People often reflect on a year at its close which for us westerners is 31st December, my grand daughters birthday. But the Pope decided last year to start his year of mercy on 8th December ending it on 20th November 2016 – so not quite a year then! There now seem to be a number of “year end” celebrations etc so its a good time to get in first.
The year started with lots of doors opening and being decorated and named as Doors of Mercy. They were mainly in churches and were existing doors anyway so I did wonder about this bit. Then there followed a papal encyclical called Laudate Si and a sort of summing up of a big gathering to discuss the place of the family, love and stuff by the Bishops of the church. The Pope called his summing up Amoris Laetitia – The Joy of Love. That was other folks year of mercy.
For me it started when I spent a day in Bristol studying the Laudate Si and Amoris Laetitia. To be fair it probably started earlier when I first read the Laudate Si. It reads like a Green Party statement of intent. The english subtitle “Care of our common home” gives it away a bit but it really was an amazing moment. Suddenly someone had set down our responsibilities not in a finger wagging way but firmly and with love and encouragement. That most of it is addressed to all of us, christians, non christians, those with faith and those with none also made it refreshing. Not a book for the initiated but actually if you were the initiated then it was a big wake up call.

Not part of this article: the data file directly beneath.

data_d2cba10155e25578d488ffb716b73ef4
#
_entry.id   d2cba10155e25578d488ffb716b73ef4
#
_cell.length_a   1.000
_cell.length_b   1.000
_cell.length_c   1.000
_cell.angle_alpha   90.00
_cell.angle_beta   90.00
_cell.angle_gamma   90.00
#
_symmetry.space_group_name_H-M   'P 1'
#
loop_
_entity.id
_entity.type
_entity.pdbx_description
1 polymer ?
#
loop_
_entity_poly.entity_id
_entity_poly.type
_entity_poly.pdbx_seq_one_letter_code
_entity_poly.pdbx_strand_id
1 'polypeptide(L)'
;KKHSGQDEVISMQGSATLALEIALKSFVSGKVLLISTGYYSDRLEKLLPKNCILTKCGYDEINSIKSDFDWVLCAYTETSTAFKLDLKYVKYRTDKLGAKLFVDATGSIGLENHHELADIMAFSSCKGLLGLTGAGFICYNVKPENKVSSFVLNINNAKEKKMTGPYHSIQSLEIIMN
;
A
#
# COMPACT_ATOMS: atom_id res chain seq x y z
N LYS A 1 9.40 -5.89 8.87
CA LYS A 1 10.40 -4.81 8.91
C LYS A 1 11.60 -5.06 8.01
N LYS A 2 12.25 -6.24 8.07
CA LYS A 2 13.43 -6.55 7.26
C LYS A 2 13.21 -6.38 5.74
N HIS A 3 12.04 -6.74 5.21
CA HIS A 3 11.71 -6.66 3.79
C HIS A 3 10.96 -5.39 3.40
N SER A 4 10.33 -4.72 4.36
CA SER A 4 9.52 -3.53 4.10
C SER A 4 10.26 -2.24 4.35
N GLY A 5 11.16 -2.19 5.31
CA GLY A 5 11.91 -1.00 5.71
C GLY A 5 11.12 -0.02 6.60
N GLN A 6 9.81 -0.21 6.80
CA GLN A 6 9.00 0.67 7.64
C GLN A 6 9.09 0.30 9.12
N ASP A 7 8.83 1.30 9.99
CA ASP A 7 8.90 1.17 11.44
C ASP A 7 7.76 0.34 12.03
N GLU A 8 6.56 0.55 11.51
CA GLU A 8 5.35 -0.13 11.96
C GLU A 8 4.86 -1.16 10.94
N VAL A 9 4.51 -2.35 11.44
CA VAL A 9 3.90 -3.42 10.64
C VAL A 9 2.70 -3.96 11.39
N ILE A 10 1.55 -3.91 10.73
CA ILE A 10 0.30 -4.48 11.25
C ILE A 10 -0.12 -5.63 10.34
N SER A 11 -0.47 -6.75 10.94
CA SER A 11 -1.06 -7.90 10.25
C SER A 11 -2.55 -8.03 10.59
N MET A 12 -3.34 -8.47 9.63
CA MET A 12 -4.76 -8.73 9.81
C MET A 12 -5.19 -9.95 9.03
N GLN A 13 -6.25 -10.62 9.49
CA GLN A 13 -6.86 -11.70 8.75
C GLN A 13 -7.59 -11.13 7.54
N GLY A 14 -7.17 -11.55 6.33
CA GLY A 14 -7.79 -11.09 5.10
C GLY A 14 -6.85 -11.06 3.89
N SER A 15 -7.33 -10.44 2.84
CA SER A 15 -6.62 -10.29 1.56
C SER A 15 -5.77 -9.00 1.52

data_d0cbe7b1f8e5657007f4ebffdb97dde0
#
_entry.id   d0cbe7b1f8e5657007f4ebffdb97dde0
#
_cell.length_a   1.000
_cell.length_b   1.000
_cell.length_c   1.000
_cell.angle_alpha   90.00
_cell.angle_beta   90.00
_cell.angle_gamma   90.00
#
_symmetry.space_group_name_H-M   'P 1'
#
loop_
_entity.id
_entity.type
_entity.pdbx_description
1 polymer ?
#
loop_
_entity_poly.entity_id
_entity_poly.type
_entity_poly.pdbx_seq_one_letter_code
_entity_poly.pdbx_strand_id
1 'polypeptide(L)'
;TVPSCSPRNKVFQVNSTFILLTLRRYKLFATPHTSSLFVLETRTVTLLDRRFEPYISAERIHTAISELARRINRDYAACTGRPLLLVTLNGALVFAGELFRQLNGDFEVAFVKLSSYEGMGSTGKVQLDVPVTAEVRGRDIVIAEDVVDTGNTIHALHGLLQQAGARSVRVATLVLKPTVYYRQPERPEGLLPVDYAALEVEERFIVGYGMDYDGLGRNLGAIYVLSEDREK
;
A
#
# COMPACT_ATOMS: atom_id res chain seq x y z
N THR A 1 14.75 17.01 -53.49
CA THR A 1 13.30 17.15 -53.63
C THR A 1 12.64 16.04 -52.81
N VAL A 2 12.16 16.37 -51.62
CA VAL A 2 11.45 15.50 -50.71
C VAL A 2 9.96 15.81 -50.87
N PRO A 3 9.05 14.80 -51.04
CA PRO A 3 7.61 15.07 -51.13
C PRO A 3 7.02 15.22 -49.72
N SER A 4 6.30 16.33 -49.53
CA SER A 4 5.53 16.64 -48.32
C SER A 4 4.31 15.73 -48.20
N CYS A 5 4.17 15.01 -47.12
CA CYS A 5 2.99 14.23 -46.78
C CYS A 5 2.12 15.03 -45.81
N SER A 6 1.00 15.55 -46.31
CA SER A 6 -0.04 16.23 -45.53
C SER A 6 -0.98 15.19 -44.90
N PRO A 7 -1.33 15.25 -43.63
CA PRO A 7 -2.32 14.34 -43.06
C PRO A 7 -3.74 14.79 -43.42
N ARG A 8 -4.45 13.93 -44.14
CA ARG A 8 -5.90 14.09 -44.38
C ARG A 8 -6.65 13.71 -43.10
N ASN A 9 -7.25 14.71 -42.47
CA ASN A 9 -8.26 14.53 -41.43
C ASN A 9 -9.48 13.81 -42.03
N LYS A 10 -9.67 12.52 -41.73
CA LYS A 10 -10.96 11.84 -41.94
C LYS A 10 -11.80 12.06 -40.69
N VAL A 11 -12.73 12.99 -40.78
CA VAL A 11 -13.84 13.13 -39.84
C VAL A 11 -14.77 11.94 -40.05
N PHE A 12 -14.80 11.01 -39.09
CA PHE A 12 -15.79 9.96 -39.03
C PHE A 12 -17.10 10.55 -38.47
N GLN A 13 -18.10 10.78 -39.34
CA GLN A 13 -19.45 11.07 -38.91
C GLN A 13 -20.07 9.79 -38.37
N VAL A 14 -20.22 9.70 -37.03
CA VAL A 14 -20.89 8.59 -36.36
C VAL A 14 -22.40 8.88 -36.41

So after that away day I was asked to do a few reflections based on a pilgrimage idea from Cafod. The idea was to see how refugees were treated and felt as they moved across our inhospitable continent. In leading a couple of these and then speaking about Cafods work supporting those less fortunate than us across the world I gained an insight into what we could do. Because that seems to be the key message about Mercy – its a doing word as my grand daughters would say!
And the first doing thing I concluded I should do is be grateful for what I have and stop wanting what I haven’t got.In England today we have most of what we need, particularly if like me you’ve retired after a life’s work in public service. The next thing is to be aware of all those around you who do not have what they need; particularly respect and dignity. Which seems an odd thing to major on but I refer you to Laudate Si for that explanation. Suffice to say if you are living in poverty without sufficient food in grotty rooms you do not feel too good. Maybe Ken Loach puts it better in his new film, I Daniel Blake.
And now comes the doing bit and I struggle with this. Its about feeding the hungry and clothing the naked. Giving my bit to Cafod and the Salvation Army over the years is good but is it good enough? Well no. Talking about the poor and dispossessed is good but what’s talk if nothing changes? And here I want to look further afield beyond my horizon.
With the rise of the far right ultra nationalists across Europe then the Leaving vote on 23rd June and now the real possibility of Donald Trump being president there seems only unremitting gloom. Elsewhere wars carry on unabated, chemical weapons, starvation as a weapon and mass killings almost fade from the news; no longer newsworthy. Our fabulous health service, our social care indeed seemingly all our public services built up over years are dismantled. All around there seems unremitting gloom and despondency.
So my friends this is where I and the Pope came in. We can spread not just love, not just happiness but a real sense of compassion, of mercy and Gods care for all of us and our beautiful home, planet Earth. Its not a wishy washy thing. A pious hope for better to come. Its about here and now showing that goodness pays, fairness is right and all of us have an absolute right to Dignity and Justice.
So when someone says smile please do it. the world needs all the smiles it can get and from those smiles flow compassion, understanding, sympathy and a real connection between all human beings. And in this darkness thats a whole lot of doing!